Acting in solidarity with migrants and refugees in the EU has been difficult for years. Between 2015 and 2019, research shows that at least 171 individuals have been criminalised for solidarity actions with people who fled their homes in 13 EU Member States. And its not slowing down.A new study, carried out by Picum and the Greens/EFA Group in the European Parliament, maps new trends in criminalisation and elaborates on recommendations to be taken by the EU.The study found that between January 2021 and March 2022, no less than 89 people have been criminalised for helping migrants and refugees. These people provided food, shelter, medical assistance, or means of trans ki portation to people having to flee their home country. They also assisted with asylum applications. These numbers are likely to represent only a very minimal percentage of the people who are criminalised in the EU for their solidarity. It is very possible that many cases were not detected during our research.Our study found that the majority of cases of criminalisation of solidarity are likely to go unreported because of:
In the vast majority of the cases (88%), human rights defenders were charged with facilitation of entry, transit or stay, or migrant smuggling.Another worrying fact underlined in the study is that the criminalisation of human rights defenders who are migrants themselves is even more underreported. These individuals are in a particularly vulnerable situation, risking deportation, pushbacks, arbitrary detention and loss of status. Many face harsh financial, social and economic consequences.The European Union must take immediate action to fight against the crackdown on solidarity and prevent the criminalisation of humanitarian assistance. The EU should be doing much more to protect human rights defenders, including adequately funding humanitarian assistance and improving human rights monitoring. We urgently need to advance a more balanced EU migration policy in line with European values.Read more about specific cases of criminalisation of solidarity across the European Union and what the EU can do to address the issue of criminalisation of solidarity in our study.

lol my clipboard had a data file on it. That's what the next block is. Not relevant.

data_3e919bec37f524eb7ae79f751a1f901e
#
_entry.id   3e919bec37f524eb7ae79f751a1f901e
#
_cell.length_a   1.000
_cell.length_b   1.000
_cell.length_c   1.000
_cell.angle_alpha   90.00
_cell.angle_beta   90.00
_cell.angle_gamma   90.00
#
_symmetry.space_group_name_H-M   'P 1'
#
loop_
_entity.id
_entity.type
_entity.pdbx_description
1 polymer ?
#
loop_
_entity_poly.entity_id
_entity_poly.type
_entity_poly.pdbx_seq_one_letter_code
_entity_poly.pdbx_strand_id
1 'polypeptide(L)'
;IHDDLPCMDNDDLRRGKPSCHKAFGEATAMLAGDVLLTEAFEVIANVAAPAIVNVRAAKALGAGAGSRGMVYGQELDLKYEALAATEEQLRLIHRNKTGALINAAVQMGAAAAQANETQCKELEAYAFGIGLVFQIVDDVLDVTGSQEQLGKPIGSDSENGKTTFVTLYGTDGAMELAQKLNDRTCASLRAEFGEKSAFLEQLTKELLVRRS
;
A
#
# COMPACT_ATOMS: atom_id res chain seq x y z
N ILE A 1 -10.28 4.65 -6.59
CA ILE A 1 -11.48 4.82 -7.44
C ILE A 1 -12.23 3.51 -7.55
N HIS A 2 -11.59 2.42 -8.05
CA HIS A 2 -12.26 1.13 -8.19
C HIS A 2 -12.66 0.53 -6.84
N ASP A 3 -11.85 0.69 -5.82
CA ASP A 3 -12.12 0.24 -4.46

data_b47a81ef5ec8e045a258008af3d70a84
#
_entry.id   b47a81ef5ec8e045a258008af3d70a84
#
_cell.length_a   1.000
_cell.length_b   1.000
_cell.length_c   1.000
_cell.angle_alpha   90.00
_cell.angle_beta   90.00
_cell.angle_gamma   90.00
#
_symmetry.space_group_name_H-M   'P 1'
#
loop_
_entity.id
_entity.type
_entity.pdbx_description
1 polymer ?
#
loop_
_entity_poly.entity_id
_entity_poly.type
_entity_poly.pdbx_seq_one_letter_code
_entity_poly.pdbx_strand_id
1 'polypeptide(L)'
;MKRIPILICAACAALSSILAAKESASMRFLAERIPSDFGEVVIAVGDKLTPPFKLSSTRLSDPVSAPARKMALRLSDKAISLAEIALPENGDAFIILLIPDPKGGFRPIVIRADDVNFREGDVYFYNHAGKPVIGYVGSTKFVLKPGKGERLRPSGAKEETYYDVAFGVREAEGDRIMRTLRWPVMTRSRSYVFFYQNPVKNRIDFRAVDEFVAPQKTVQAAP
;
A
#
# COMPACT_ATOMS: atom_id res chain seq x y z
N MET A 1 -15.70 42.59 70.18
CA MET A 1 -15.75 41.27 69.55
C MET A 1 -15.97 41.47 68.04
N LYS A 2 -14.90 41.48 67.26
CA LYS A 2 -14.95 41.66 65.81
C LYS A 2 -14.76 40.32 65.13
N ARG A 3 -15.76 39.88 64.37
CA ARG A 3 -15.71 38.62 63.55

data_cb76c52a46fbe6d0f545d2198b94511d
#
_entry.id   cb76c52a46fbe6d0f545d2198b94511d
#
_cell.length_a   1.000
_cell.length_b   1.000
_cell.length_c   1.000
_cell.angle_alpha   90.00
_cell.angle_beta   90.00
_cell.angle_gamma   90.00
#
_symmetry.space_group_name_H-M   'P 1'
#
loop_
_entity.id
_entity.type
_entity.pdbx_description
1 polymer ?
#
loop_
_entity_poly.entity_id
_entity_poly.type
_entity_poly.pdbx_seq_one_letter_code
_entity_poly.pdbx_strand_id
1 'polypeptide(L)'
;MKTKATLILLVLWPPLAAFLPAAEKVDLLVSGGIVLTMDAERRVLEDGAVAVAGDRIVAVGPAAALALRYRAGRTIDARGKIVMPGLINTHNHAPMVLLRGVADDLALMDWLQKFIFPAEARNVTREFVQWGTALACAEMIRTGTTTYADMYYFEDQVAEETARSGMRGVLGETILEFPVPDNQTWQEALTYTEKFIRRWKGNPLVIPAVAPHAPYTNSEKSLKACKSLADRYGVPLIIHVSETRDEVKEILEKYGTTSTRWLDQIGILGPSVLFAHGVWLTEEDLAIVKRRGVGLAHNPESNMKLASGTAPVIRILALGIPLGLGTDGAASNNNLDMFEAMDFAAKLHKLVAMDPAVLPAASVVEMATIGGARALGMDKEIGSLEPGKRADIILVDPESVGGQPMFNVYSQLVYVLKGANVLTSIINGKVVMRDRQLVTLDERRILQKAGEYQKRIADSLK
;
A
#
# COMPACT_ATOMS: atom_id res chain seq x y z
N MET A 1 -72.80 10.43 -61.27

- the fear that media attention could further endanger the relations with the authorities and limit access to border areas or reception centres;
- the will to preserve the right to private life for volunteers and not to put them and their families at risk;
- or because of the preference of some human rights defenders to not speak out while trials are ongoing.